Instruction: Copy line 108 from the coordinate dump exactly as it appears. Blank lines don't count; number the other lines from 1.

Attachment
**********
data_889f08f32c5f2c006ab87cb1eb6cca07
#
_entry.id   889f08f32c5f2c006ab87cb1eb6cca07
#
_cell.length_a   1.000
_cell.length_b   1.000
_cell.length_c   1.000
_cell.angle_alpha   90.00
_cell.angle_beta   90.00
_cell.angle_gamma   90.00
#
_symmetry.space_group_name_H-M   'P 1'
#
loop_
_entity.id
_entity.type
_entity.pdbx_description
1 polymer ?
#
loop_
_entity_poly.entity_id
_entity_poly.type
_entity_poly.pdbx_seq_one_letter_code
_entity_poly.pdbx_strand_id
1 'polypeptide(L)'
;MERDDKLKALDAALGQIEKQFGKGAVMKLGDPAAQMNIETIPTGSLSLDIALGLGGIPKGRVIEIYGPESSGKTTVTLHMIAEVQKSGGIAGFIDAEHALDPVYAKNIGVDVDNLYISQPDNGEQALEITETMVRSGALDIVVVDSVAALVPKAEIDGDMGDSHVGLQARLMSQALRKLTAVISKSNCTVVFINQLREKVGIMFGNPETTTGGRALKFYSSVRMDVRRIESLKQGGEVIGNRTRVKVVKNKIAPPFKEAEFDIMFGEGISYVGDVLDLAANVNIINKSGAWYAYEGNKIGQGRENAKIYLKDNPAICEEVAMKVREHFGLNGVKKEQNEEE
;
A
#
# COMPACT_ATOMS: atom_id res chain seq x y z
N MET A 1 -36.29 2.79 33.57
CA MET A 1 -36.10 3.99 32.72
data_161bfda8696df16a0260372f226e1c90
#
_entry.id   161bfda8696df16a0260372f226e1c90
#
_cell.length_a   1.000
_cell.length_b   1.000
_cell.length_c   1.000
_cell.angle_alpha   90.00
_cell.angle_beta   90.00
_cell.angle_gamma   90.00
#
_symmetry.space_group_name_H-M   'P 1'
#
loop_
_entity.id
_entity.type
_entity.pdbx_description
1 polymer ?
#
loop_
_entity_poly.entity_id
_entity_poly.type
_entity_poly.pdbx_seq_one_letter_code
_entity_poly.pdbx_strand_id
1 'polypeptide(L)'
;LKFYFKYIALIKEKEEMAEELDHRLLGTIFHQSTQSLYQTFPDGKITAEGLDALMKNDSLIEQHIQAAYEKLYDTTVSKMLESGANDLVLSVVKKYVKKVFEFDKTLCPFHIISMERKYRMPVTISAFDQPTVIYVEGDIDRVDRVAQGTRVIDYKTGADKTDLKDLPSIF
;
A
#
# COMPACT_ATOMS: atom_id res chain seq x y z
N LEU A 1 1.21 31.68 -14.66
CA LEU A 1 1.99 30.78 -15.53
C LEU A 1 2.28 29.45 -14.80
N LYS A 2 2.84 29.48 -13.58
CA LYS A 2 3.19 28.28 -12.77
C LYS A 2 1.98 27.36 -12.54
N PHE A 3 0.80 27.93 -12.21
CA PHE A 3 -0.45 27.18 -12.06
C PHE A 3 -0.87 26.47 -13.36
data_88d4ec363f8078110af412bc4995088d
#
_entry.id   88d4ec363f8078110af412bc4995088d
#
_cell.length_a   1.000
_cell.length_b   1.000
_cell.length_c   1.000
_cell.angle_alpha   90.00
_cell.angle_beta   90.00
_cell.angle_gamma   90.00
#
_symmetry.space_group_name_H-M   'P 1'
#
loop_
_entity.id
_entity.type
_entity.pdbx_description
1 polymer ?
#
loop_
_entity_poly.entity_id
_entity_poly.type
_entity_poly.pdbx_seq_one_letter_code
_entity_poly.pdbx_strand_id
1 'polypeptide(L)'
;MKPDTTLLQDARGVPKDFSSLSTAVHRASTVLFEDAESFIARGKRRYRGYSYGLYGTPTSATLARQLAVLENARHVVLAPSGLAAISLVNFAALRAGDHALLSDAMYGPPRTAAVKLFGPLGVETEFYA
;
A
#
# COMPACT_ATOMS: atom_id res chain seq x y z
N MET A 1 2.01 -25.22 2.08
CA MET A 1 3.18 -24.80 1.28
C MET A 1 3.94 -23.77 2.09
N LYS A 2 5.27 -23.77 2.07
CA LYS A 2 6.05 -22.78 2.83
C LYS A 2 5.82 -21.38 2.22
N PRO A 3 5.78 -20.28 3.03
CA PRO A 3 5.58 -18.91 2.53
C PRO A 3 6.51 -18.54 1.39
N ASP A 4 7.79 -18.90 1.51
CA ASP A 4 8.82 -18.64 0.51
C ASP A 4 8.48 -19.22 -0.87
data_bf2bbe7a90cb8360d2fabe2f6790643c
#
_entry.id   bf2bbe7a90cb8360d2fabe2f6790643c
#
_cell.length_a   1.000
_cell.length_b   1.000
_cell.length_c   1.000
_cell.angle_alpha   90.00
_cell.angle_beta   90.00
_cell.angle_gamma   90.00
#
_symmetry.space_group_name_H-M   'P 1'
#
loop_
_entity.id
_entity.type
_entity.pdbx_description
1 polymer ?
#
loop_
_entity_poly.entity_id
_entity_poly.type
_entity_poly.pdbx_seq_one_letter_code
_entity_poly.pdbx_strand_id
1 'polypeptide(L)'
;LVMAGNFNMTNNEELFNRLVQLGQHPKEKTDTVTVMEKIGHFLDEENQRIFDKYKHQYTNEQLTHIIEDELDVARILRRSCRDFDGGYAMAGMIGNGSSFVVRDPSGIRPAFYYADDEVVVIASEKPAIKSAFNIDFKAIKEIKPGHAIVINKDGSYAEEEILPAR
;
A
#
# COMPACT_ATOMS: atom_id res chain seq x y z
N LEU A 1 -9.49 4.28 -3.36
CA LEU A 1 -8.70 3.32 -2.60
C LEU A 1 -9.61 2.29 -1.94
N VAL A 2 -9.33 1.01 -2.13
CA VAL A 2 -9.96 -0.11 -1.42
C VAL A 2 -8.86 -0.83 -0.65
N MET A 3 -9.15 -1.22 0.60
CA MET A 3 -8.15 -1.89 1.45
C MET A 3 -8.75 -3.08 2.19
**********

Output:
N PRO A 3 5.78 -20.28 3.03